Class Restriction And Registration Summary

 

ASIA 30341 - Section 01: Charlie Don't Surf (CRN 30543)


Course Description:
In Apocalypse Now (1979), a single phrase marks an iconic enemy and creates a chain of associations that separate Western Selves from Eastern Others. The story behind the phrase, "Charlie don't surf," is one of many complex narratives characterizing the Southeast Asian region that call for further critical understanding. This course is an anthropological journey through Southeast Asia, a region rich in cultural diversity, linguistic complexity and archaeological significance. Including the Philippines, Vietnam, Indonesia, Malaysia, Laos, Cambodia, Thailand, and Myanmar (Burma), students can explore the ecological, historical, and socio-cultural patterns of this ethnographic region through analyses of its societies and institutions. With a holistic approach to the cultural influences that characterize Southeast Asia, we will chart the region's indigenous, social, political, economic, artistic and religious formations over time. The course offers a broad overview of the historical factors affecting the region, including the impact of Indian, Islamic, Chinese, and European exchange, colonization, and violence. These transregional influences provide a window from which to view contemporary issues in the cultural politics and economics of Southeast Asia. The course provides an overview of the major cultural features of the region to enable students to gain a better understanding of the current developments within the region and the lives of Southeast Asians. Overall, we will contribute to the development of anthropological ideas about Asia while also providing a means to organize and analyze Asian ethnographic perspectives.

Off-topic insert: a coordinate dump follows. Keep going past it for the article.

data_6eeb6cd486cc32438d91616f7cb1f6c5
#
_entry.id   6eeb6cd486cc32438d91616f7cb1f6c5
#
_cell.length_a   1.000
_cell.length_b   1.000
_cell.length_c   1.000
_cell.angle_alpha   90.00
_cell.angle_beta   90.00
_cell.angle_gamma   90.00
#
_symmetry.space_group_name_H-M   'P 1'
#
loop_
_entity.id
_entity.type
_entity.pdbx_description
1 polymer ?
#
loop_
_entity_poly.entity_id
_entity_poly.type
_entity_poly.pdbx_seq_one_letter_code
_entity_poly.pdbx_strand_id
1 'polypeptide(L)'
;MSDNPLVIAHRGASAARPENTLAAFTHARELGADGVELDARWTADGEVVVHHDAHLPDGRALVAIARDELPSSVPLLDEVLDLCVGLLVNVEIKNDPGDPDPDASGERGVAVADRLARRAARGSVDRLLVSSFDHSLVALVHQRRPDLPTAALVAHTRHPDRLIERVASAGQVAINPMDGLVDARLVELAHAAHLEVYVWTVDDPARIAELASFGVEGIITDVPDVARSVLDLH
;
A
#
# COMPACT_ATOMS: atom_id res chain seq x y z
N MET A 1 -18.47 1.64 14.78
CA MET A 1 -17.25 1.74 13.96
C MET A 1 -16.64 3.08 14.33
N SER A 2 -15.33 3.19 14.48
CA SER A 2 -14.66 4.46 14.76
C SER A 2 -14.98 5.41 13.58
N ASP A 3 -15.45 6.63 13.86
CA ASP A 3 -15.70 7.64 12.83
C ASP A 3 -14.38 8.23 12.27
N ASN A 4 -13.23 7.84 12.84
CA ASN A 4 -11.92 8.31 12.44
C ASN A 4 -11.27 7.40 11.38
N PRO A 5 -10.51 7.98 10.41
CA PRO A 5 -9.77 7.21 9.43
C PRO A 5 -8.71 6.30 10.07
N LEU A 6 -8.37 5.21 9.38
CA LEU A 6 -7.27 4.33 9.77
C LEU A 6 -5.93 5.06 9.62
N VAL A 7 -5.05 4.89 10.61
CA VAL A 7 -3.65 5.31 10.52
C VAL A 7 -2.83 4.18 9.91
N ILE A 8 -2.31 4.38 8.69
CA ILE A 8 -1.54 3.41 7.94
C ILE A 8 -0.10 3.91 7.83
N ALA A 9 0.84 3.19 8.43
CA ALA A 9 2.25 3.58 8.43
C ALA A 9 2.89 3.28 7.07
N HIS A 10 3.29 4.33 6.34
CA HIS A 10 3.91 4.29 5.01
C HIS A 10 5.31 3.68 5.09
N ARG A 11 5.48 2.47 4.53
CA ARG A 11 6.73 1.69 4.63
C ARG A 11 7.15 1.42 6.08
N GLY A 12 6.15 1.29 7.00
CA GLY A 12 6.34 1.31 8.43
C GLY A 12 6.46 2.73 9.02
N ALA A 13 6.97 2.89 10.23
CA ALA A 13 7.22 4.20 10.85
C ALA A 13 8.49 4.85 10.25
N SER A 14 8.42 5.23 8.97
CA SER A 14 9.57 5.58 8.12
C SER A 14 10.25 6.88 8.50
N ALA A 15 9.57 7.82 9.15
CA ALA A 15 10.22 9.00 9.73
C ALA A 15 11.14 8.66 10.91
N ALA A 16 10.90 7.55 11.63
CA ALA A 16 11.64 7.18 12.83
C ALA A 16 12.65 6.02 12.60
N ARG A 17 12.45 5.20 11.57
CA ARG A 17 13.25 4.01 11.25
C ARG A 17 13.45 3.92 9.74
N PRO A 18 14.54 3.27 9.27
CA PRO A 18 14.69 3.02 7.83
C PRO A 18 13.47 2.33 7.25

Associated Term: Spring Semester 2016
Campus: Main
Credits: 3
Grade Mode: Standard Letter
Course may not be repeated




Restrictions:
Must be enrolled in one of the following Levels:
Employee Non-Degree (EM) ,  St. Mary's College (SM) ,  Undergraduate Non-Degree (UD) ,  Undergraduate (UG)
Must be enrolled in one of the following Campuses:
Main (M)

Course Attributes:
ASHU -Asian Studies Humanities ,  ASSS - Asian Studies Soc Sci